The Moon and the way it eclipses, grows, moves and shines has been an abiding metaphor in Gulzar’s songs and poems, describing emotions that range from romance and mischief to solitude and silence. “Ashaji (Bhonsle) once told me, had it not been for the Moon I probably would never have discovered the writer in me,” says the lunar-obsessed poet and lyricist.

“In the first ever film I worked on as a lyricist — Bandini, 1963 — the song was ‘Mora Gora Ang Laile’ with the lines ‘Badri hataa ke chanda, chupke se jhaanke chanda’.”

He went on to write more than 50 poems on chaand and chanda. “I think I have a copyright on the Moon!” he quips.

Gulzar was just a few days short of turning 35 when Neil Armstrong took the “giant leap for mankind” in 1969 and became the first human to walk on the lunar surface. “I don’t recall very well what I was doing at the time or where but I remember it was a remarkable achievement for man to actually take a step outside this globe. There’s one thing, though, that I feel bad about. People talk about Neil Armstrong but Edwin ‘Buzz’ Aldrin is always referred to as the second man on the Moon although his footprints are there too. That’s the irony of history. If you’re not the first, you risk being forgotten,” smiles the wordsmith, who alluded to the duo and their respective place in history in a narration in an album of poem. “Chaand has always been used as a yardstick and so I joked, ‘Lata (Mangeshkar) chaand pe pahunch gayi par Asha (Bhonsle) bhi toh pahunchi hai’.”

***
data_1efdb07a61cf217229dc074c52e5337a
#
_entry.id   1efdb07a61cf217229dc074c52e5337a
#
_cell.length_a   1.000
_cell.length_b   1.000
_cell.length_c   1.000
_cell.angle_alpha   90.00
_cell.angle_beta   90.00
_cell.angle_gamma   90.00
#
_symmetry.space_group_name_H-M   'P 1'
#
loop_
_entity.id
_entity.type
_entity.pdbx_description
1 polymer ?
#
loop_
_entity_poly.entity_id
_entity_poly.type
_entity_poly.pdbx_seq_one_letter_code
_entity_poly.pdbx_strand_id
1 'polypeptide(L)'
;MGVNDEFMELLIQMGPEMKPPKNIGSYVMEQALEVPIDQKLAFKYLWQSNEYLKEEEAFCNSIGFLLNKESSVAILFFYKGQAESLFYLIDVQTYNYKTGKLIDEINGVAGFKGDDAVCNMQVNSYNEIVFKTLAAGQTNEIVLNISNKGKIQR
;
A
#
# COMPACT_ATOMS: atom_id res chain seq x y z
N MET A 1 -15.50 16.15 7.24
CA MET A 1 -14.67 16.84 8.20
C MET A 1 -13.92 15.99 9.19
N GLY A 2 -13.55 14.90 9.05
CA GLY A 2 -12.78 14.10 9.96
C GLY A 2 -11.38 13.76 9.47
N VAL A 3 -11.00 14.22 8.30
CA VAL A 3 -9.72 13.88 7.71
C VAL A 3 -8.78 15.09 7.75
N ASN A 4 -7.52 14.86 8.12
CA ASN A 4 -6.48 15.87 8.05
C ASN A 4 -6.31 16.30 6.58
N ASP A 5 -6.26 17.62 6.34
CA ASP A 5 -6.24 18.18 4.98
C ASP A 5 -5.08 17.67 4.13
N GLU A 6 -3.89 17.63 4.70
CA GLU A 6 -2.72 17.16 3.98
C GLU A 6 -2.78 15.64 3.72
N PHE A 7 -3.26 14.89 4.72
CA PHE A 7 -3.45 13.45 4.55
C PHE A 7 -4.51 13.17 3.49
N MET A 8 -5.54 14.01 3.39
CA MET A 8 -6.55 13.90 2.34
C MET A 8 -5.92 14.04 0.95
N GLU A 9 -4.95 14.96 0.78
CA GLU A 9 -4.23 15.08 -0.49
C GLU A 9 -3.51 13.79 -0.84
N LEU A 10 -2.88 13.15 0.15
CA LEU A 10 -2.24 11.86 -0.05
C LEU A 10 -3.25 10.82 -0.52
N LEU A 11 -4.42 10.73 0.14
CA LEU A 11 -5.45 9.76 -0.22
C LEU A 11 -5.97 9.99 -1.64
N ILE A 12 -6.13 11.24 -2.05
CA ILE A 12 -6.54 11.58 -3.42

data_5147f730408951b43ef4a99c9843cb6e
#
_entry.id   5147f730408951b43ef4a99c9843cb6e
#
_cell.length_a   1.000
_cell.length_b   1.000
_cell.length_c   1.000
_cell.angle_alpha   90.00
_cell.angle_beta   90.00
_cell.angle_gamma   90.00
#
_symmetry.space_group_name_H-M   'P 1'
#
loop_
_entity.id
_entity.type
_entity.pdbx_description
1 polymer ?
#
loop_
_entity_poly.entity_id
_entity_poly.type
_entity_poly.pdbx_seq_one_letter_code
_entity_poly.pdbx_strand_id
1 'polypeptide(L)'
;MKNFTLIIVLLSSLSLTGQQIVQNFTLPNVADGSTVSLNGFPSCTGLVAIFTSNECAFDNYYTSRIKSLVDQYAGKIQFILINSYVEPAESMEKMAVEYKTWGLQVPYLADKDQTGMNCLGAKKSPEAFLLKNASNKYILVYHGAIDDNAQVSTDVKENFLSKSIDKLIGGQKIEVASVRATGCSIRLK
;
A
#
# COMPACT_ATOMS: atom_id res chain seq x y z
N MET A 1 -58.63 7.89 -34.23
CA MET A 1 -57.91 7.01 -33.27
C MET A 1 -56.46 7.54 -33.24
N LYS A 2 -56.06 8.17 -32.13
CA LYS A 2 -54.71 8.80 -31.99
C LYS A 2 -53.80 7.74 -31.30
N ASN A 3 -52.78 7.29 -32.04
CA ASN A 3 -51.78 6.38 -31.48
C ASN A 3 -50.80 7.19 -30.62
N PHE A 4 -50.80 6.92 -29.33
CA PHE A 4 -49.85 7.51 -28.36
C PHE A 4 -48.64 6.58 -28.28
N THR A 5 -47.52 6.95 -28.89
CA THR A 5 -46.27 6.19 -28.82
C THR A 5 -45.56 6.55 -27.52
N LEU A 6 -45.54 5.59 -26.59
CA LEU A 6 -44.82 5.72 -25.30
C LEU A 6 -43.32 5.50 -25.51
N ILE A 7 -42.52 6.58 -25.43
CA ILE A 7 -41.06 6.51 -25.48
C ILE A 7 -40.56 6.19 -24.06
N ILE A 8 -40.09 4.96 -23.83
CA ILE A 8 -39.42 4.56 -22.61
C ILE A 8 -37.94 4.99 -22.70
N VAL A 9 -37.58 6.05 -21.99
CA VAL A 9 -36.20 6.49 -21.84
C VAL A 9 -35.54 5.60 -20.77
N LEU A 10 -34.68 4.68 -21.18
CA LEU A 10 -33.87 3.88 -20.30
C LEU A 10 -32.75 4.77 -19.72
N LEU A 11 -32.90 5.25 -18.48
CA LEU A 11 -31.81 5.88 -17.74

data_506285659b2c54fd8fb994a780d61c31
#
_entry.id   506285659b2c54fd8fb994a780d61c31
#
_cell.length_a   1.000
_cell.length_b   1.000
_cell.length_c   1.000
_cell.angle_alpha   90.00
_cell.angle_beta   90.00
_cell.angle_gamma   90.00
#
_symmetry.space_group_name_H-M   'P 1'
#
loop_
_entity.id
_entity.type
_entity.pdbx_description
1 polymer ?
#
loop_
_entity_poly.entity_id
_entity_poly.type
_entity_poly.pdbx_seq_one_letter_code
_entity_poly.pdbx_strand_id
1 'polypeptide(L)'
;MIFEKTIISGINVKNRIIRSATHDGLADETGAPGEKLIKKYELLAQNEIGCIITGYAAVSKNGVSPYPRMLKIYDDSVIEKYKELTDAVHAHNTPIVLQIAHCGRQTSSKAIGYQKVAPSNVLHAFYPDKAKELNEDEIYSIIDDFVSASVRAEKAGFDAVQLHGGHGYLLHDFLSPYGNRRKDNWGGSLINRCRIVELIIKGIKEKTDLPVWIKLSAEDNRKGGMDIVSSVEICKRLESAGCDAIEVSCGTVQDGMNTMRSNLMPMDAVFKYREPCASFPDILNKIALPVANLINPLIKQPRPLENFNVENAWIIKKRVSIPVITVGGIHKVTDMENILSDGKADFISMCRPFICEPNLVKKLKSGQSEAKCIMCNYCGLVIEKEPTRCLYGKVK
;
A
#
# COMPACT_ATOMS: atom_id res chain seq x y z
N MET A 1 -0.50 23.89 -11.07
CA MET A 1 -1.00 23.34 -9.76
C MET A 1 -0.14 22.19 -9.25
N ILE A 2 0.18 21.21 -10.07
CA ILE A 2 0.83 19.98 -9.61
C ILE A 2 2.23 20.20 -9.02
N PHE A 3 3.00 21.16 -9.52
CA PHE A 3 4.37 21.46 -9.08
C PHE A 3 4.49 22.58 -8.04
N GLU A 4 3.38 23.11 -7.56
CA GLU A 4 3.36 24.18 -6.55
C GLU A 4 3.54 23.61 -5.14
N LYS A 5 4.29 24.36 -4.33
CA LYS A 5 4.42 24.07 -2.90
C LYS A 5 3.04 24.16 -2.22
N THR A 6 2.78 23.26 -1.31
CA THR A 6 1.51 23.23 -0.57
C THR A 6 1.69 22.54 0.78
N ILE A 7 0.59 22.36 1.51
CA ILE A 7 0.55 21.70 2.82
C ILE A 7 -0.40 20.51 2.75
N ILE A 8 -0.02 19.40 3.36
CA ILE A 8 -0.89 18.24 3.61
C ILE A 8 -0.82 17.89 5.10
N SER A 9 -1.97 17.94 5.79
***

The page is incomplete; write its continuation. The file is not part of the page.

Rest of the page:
The Moon swinging in the sky and its pallor even when almost sliced off has stirred the imagination of poets and storytellers for generations but Gulzar takes exception to the idea of man’s Moonlanding as a creative stimulus. “The Moon has been inspiring poets for centuries but when Armstrong actually landed on the Moon and walked on it, the fascinating illusion associated with it was somewhat broken. It became too real and perhaps writings reduced.”

TOI